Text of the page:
Roadrunnr's rickety journey hits legal speed-breaker, startup changes name to runnr

24th Mar 2016
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The nascent on-demand economy continues to make news for reasons good and not so good. While the first half of last year was flooded with funding announcements of on-demand startups, post-second half we witnessed a correction in the form of consolidation and demise of several me-too startups. Right from heavily-funded Grofers, Peppertap to the relatively smaller ones to raise funds - Roadrunnr, TinyOwl and Pickingo, all of them have found it hard to stay away from media attention for news beyond their operations.

runnr

Bengaluru-based Roadrunnr, which has been grappling with its share of operational issues, now seems to have landed in legal trouble over copyright infringement and intellectual property rights for its name. According to YourStory’s confirmed sources, the company is facing legal recourse over intellectual property right (IPR) from an unknown company.

A visit to the Roadrunnr’s website shows a message citing upgradation work. However a link on the same homepage directs to Runnr.co.in. On being contacted, Mohit Kumar, Co-Founder, Roadrunnr, rules out any legal confrontation. He says,

We are experimenting with the brand name.

Given the fact that the company has changed business models almost three times in last eight months, experimentation with brand name might be added burden. Started as a B2B delivery platform in February last year, Roadrunnr had switched focus to e-commerce delivery in the second half of the last year. It soon started exploring opportunities in 'dark store model'. Dark store model essentially facilitates last-mile delivery solution for e-commerce companies through multiple hubs in a particular city. However, Roadrunnr currently backs to powering on demand deliveries.

One of the sources claims,

Roadrunnr has been embroiled in this IPR brawl for over three weeks and has hired a law firm that specialises in dealing with intellectual property rights.

At the time this story was published, Roadrunnr had not responded to any of the emails sent by YourStory seeking comment.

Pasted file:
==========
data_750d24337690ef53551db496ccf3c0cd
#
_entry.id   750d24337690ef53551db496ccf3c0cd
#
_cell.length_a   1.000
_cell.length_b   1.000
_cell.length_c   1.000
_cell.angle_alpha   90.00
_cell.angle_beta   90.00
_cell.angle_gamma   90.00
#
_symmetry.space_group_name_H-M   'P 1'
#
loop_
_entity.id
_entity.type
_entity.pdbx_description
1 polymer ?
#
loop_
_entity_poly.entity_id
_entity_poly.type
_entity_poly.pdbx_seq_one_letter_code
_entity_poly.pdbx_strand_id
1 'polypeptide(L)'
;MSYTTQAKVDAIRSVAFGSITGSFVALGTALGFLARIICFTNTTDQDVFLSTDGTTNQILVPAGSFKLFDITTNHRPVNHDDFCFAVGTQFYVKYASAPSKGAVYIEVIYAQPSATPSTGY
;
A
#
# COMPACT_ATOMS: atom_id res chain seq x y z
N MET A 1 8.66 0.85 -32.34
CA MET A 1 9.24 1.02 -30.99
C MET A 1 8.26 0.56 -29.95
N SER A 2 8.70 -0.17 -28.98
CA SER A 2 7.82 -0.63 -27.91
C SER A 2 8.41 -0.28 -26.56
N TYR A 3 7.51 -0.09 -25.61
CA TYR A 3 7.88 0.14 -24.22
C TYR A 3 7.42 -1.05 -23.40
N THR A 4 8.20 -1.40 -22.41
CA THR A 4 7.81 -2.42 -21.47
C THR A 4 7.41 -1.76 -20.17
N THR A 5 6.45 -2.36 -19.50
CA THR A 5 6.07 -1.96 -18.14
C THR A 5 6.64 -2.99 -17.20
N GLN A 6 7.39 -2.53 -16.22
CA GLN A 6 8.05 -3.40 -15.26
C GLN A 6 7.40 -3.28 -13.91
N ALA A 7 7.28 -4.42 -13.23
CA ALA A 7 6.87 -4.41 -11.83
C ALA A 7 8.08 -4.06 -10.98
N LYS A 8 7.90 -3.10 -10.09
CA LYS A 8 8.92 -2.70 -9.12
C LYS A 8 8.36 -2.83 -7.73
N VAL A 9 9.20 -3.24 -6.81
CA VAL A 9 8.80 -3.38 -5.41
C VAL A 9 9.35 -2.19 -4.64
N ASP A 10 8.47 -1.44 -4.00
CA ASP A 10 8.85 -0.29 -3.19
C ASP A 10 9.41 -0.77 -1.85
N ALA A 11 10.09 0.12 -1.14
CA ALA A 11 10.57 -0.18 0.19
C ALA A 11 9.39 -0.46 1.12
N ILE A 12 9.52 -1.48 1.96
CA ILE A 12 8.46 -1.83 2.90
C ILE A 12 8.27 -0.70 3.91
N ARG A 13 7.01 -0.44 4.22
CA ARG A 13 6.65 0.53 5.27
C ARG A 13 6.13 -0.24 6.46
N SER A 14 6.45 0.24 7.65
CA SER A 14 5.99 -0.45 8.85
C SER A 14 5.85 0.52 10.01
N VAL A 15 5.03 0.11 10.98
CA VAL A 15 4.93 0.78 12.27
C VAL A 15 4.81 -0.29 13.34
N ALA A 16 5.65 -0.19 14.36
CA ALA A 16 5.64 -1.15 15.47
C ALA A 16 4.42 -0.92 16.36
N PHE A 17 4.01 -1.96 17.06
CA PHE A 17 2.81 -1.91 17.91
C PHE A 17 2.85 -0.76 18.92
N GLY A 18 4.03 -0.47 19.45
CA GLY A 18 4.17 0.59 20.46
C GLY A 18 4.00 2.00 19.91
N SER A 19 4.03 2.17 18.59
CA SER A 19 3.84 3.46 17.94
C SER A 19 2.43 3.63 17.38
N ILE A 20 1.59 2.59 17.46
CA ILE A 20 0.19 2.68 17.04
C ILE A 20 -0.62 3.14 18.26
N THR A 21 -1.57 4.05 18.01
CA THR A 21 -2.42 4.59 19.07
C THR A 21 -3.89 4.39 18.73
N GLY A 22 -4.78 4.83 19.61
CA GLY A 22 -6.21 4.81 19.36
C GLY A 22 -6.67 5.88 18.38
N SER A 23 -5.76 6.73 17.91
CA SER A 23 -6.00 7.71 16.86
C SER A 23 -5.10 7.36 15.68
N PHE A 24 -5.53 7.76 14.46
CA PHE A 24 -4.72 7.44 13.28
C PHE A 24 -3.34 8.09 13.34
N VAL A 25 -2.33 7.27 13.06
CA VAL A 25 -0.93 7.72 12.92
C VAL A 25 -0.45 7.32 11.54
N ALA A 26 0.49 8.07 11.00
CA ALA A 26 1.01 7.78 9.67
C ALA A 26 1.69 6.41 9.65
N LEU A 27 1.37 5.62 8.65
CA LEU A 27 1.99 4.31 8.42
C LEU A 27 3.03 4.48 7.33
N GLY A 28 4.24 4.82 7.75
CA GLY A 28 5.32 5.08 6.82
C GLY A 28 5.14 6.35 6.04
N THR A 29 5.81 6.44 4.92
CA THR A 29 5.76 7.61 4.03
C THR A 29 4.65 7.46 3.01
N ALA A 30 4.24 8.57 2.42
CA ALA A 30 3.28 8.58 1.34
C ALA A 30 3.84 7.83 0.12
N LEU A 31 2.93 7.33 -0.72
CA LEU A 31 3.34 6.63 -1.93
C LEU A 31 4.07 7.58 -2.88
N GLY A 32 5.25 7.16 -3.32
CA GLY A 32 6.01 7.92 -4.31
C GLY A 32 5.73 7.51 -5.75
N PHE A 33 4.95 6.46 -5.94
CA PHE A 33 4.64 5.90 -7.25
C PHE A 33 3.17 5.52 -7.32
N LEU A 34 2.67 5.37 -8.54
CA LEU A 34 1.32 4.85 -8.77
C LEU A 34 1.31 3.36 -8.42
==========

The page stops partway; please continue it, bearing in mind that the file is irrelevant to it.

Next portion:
The recent pivot seems to be in line with the expected merger of Roadrunnr with Mumbai-based TinyOwl. Both backed by common investors, Sequoia Capital and Nexus Venture Partners, reportedly looked to merge, as fresh funding looks difficult with independent operations. Importantly, DST Global was in talks to pump capital into Roadrunnr, but the Moscow-based investor backed out for unknown reasons.

Earlier this month in a similar incident, Bengaluru-based Houzify had alleged that Facebook took down its page without warning, after US-based Houzz complained about trademark infringement. Houzz had served a legal notice on Houzify, claiming that the Indian company was infringing on its trademark. Houzify has investors including TA Mohandas Pai , who expressed disappointment over Facebook's move.

Abhay Shankar, Lead-Partner (India)- Dispute Resolution at Kaden Boriss, adds:

Startups are a new phenomenon and they are growing very rapidly. The scope of conflicts over IPR, trademark and patents will eventually grow substantially.

According to YourStory’s sources, over a dozen of startups across various sectors, including e-commerce, healthcare, and pharmaceuticals, are currently involved in legal tussle of various natures.

While legal battles for startups were earlier limited to western countries, the trend seems to be catching on in the Indian tech startup ecosystem. Five years ago, India wasn’t a focus area for global technology giants. However,they now see India as a major enabler for their growth. “Unprecedented interest of global majors and increasing competition in domestic market will certainly breed more legal conflict in time to come,” adds an IPR and trademark expert.


 

Update: In response to our mail, Roadrunnr's spokesperson responded,

 Roadrunnr is going through a rebranding exercise that is not related to any case.

The company has also clarified on fundraising and business model after the story was published. Their spokesperson mentioned the following:

  1. We did not switch our business model. E-commerce, dark store deliveries - these are additional categories on top of our platform. 
  2. During the fund raise process one meets up with multiple investors. That doesn't mean everybody would invest.

 

 

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